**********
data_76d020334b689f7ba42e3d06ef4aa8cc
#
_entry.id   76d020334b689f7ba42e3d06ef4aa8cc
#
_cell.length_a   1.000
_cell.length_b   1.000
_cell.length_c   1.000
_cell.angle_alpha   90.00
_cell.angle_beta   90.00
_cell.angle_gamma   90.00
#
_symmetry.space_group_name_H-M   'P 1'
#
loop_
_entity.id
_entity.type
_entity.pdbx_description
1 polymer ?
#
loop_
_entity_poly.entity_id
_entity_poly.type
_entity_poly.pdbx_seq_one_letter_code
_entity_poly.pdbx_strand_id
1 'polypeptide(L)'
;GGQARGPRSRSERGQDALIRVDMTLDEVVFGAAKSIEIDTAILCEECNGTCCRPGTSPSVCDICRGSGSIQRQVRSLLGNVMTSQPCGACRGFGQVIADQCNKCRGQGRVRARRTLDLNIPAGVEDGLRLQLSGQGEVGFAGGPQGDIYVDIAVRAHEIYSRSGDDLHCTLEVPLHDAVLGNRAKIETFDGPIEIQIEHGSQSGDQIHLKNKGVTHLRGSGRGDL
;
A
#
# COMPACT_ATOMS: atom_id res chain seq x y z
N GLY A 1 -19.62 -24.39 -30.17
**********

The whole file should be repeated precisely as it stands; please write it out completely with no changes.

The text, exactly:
data_76d020334b689f7ba42e3d06ef4aa8cc
#
_entry.id   76d020334b689f7ba42e3d06ef4aa8cc
#
_cell.length_a   1.000
_cell.length_b   1.000
_cell.length_c   1.000
_cell.angle_alpha   90.00
_cell.angle_beta   90.00
_cell.angle_gamma   90.00
#
_symmetry.space_group_name_H-M   'P 1'
#
loop_
_entity.id
_entity.type
_entity.pdbx_description
1 polymer ?
#
loop_
_entity_poly.entity_id
_entity_poly.type
_entity_poly.pdbx_seq_one_letter_code
_entity_poly.pdbx_strand_id
1 'polypeptide(L)'
;GGQARGPRSRSERGQDALIRVDMTLDEVVFGAAKSIEIDTAILCEECNGTCCRPGTSPSVCDICRGSGSIQRQVRSLLGNVMTSQPCGACRGFGQVIADQCNKCRGQGRVRARRTLDLNIPAGVEDGLRLQLSGQGEVGFAGGPQGDIYVDIAVRAHEIYSRSGDDLHCTLEVPLHDAVLGNRAKIETFDGPIEIQIEHGSQSGDQIHLKNKGVTHLRGSGRGDL
;
A
#
# COMPACT_ATOMS: atom_id res chain seq x y z
N GLY A 1 -19.62 -24.39 -30.17